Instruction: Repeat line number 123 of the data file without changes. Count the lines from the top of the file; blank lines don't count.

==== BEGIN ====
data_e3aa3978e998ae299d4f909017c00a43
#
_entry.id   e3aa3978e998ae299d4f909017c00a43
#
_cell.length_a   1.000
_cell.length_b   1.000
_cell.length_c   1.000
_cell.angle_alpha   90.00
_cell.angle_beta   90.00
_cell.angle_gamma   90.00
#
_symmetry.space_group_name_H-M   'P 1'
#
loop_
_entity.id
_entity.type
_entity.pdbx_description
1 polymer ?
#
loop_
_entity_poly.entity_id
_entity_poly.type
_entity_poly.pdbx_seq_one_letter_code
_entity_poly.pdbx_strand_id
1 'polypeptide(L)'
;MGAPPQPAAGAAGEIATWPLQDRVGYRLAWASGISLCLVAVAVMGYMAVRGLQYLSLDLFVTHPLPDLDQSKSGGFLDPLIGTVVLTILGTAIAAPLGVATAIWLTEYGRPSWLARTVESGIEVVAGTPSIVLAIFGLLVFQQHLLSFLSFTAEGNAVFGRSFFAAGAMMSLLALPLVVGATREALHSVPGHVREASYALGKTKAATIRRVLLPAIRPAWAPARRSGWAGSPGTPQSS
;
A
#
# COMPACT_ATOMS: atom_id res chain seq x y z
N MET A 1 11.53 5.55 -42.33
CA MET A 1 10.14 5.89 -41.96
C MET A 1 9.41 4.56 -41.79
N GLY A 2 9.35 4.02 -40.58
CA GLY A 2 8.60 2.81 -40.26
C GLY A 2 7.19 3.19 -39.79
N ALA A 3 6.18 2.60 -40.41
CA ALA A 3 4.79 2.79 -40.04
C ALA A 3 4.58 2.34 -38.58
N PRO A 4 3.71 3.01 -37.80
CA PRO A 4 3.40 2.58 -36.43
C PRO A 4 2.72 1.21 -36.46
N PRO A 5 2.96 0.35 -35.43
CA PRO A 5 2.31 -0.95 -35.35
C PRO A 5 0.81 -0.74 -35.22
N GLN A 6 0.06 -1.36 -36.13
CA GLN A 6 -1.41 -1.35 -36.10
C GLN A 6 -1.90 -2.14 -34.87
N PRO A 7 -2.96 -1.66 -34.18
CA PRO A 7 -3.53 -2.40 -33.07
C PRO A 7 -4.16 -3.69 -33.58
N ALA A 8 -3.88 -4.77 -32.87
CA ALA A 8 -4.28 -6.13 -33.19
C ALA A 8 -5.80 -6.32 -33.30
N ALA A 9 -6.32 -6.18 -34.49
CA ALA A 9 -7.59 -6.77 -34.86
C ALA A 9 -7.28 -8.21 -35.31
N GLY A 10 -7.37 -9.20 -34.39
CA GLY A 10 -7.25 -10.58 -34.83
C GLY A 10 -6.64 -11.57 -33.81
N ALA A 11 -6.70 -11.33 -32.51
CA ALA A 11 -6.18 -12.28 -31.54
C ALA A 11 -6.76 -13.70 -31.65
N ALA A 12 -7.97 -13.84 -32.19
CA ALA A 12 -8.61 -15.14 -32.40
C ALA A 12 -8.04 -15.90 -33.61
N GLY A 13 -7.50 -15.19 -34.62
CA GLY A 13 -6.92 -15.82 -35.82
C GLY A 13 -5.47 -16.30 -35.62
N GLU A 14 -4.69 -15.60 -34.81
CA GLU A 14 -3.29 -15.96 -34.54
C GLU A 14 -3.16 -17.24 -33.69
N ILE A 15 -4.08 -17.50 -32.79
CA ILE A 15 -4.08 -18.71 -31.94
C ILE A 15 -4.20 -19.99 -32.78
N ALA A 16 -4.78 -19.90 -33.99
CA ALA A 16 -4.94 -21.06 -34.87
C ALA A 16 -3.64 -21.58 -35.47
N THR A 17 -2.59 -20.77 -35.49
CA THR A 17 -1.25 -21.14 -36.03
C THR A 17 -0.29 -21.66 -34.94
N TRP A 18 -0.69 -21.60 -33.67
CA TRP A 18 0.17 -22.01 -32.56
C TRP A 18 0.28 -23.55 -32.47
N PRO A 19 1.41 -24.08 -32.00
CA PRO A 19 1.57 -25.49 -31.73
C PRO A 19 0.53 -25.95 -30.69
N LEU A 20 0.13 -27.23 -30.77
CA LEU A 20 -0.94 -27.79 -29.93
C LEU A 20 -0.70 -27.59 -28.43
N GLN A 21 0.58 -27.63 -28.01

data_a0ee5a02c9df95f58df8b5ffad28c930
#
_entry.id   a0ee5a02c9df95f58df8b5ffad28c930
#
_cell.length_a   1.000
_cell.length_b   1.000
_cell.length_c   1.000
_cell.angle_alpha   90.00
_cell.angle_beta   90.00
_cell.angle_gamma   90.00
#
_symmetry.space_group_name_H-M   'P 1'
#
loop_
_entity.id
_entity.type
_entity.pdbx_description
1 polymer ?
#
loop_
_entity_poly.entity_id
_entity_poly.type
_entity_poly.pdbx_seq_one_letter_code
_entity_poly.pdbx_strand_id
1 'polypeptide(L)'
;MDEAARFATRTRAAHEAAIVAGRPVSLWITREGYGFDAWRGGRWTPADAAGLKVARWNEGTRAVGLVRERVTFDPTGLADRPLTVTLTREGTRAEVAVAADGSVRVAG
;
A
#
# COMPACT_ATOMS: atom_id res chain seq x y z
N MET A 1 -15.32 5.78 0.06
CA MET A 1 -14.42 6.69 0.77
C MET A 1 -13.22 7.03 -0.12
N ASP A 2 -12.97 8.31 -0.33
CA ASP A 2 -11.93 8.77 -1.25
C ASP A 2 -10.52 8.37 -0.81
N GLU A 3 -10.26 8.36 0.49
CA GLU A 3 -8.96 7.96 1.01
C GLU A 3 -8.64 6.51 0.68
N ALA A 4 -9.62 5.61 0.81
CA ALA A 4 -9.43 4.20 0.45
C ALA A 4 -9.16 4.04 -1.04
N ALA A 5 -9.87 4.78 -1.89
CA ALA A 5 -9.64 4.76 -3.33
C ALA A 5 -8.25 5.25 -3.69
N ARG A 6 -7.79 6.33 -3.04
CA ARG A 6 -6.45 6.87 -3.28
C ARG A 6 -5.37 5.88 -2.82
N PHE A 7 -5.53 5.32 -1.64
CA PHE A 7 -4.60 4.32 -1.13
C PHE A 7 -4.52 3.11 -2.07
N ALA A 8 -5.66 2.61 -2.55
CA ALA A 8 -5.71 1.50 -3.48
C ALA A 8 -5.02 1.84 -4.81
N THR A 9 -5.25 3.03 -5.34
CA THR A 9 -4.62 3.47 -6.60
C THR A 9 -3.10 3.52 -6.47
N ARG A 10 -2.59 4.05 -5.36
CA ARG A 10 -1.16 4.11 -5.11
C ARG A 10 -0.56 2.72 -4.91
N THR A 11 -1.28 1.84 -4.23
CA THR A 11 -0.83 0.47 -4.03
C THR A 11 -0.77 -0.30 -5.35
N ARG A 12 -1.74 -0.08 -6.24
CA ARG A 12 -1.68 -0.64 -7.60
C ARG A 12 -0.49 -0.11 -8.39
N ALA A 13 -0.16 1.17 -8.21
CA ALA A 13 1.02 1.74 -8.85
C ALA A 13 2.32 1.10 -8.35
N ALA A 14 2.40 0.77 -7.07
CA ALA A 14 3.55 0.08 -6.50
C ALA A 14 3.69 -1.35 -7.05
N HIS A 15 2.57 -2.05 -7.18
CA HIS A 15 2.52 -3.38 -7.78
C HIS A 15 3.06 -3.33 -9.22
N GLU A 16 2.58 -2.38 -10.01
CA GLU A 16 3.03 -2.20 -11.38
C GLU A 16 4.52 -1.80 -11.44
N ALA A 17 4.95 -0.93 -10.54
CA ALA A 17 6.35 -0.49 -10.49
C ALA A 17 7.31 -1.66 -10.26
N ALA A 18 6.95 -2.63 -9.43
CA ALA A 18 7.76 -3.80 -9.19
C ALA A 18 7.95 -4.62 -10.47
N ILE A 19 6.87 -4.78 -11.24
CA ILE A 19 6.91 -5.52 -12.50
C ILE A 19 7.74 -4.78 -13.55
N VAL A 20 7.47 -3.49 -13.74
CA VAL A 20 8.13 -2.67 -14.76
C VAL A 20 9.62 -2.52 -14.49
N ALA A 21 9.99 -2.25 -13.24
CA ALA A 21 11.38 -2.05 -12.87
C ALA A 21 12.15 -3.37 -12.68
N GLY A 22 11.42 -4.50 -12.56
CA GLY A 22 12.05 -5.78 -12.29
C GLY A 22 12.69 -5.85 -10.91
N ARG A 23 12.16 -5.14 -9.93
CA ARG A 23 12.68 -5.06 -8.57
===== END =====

CA MET A 1 -14.42 6.69 0.77